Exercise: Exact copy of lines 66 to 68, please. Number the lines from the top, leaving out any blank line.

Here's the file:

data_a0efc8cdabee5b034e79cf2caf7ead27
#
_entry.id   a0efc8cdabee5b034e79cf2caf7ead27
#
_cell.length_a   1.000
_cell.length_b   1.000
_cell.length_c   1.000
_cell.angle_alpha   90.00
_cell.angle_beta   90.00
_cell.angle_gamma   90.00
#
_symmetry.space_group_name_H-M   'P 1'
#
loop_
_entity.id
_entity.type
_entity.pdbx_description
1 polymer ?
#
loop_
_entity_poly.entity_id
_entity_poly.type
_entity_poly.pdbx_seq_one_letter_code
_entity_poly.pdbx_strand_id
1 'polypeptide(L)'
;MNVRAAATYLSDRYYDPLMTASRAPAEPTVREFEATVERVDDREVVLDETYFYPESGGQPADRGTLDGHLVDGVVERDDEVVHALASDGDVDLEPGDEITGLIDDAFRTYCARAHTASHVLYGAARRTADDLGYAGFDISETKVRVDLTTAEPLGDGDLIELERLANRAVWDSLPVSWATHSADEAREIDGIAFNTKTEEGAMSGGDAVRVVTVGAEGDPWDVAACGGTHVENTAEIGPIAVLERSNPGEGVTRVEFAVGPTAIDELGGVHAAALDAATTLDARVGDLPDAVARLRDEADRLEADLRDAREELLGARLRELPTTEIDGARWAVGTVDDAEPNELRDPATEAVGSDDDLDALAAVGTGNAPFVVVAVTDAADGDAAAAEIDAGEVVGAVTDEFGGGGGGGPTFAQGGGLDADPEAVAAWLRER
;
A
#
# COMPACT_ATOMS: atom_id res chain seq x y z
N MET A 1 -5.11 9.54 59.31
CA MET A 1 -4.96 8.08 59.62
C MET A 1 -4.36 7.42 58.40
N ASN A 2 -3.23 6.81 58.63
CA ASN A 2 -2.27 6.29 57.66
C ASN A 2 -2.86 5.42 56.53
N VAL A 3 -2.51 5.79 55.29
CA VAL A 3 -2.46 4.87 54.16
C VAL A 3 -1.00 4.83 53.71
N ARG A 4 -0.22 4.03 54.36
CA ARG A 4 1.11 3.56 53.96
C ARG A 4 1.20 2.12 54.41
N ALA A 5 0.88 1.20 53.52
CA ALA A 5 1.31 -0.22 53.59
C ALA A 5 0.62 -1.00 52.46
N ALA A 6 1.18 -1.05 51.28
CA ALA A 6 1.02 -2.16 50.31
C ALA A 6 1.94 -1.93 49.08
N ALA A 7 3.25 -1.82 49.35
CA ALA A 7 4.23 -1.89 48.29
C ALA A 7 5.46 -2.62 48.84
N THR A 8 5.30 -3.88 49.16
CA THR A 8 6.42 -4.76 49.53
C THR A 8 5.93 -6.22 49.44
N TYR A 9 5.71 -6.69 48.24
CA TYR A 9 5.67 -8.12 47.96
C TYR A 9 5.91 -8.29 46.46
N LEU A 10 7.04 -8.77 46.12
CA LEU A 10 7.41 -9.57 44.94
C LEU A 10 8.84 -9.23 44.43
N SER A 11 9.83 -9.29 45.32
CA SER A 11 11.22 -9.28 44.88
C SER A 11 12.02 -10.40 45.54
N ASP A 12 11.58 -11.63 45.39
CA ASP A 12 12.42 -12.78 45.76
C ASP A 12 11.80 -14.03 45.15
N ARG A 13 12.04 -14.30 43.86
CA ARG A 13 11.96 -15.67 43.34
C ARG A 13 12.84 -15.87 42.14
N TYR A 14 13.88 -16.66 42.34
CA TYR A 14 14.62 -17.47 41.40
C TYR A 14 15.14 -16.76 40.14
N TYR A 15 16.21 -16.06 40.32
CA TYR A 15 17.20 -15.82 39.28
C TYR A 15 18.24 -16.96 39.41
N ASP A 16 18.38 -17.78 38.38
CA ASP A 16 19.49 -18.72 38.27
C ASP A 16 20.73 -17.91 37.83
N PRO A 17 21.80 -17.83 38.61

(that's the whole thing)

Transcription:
C ASP A 12 11.80 -14.03 45.15
N ARG A 13 12.04 -14.30 43.86
CA ARG A 13 11.96 -15.67 43.34